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  • Writer's picturesabina strachan

Creating collaborative culture takes leadership – what does that actually look like?

Cartoon: person pointing to ‘1. collaboration’ under ‘strategic values’ saying to another person “I’ve written ‘collaboration’ here – that’ll change the culture!”

The key to creating a collaborative culture is leadership. Leaders have the power, influence and resources to change an organisational culture. However leaders can sometimes underestimate what it takes for working collaboratively to become a behavioural norm. So, let’s challenge some misconceptions and show you the way through…

Some common misconceptions...

1. “Sure, we have a collaborative culture! It’s one of our organisational values!”

Organisational values are important. But we all have experience of working or learning environments where the organisational values sound great – like ‘inclusive’, ‘forward-thinking’, ‘innovative’, ‘collegiate’, etc. – but that’s not how it feels to us spending time in that environment.

Aspiration, intent or expectation is never enough to make the stated organisational values match the ‘lived’ values.

2. “We know we need to change our culture, so we’re going to restructure”

All too often it is a default belief that restructuring will lead to cultural change. In terms of creating a collaborative culture, common responses are to centralise or amalgamate teams or to create a new unit tasked with cross-departmental working or partnership building.

An organisation’s structure is a system and it needs to respond to various things to make it work as efficiently as possible, e.g. by grouping specialisms that help processes run more smoothly or counter key constraints. But cultural change is about changing people’s behaviours or habits – a different organisational structure isn’t necessarily going to achieve that.

3. “To create a collaborative culture, we will reorganise our spaces and invest in a new IT solution”

It is a commonly held belief that the crux of the problem lies in the physical or virtual support mechanisms available to the organisational community, i.e. “if only we had X platform and Y space, everyone would work more collaboratively”.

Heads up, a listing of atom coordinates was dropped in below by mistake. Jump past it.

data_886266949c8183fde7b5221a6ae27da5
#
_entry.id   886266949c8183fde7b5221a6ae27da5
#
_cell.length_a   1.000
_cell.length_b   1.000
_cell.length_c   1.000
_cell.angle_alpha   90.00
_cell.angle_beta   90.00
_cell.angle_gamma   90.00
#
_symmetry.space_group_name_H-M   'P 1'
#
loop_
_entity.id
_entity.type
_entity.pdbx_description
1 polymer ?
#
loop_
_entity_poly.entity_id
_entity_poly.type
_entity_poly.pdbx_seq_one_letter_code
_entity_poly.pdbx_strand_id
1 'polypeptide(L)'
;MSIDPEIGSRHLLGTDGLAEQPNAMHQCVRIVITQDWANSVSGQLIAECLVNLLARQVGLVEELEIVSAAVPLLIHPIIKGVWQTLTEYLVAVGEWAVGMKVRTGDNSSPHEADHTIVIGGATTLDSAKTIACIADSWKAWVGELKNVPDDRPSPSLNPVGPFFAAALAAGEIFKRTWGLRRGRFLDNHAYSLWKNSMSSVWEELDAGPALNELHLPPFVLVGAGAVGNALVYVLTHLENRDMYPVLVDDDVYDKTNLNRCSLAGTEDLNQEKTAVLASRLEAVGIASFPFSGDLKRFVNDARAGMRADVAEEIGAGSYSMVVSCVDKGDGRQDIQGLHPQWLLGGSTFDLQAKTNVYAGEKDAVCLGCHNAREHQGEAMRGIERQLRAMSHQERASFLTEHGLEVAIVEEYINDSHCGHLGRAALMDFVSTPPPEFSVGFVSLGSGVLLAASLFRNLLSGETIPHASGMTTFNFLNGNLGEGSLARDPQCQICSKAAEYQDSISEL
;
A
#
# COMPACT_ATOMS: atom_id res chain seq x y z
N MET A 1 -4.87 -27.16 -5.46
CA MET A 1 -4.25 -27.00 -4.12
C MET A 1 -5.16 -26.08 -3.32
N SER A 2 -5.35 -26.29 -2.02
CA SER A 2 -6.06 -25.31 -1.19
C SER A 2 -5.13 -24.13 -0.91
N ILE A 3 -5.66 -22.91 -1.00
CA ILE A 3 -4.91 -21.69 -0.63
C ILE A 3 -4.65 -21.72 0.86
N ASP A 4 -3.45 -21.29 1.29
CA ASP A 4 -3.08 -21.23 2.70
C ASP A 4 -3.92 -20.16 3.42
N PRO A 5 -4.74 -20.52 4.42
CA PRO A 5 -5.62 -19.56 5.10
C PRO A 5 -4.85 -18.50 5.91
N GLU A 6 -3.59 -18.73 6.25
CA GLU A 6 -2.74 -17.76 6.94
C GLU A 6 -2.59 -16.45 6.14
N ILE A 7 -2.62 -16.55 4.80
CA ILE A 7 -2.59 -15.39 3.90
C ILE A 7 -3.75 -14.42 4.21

But, much like restructuring, new spaces and tools on their own won’t create new behaviours. These ideas need to be seen more as support mechanisms and not the key to changing culture. (Previous glu blogs about workplace / learning environments and effective communication for collaboration discuss this misconception in more detail).

To translate collaborative organisational values into organisational culture, leaders need to:

  • Show behaviours that demonstrate collaborative values

  • Provide resources that enable and sustain cultural change

  • Reward people for demonstrating behaviours that reflect those values

  • Challenge behaviours that don’t reflect those values.

It’s about being that bridge between saying and doing, adequately resourcing a new way of working, letting go of control and giving people new freedoms, and being willing and able to manage resistance to change.

Leaders don’t have to have all the answers. But it’s important to recognise that there isn’t a quick fix to achieving cultural change. If you genuinely value collaboration and want it to become a cultural norm then it takes commitment over the long term to make it happen. It is worth it – the rewards are many, rich and varied for you, your people, your stakeholders and your ‘bottom line’!

Do you want collaborative culture to become your organisational norm? Contact glu to guide you through!

The next blog continues to look at culture and explores power, influence and subculture – are there bottom-up vehicles that help create collaborative culture?

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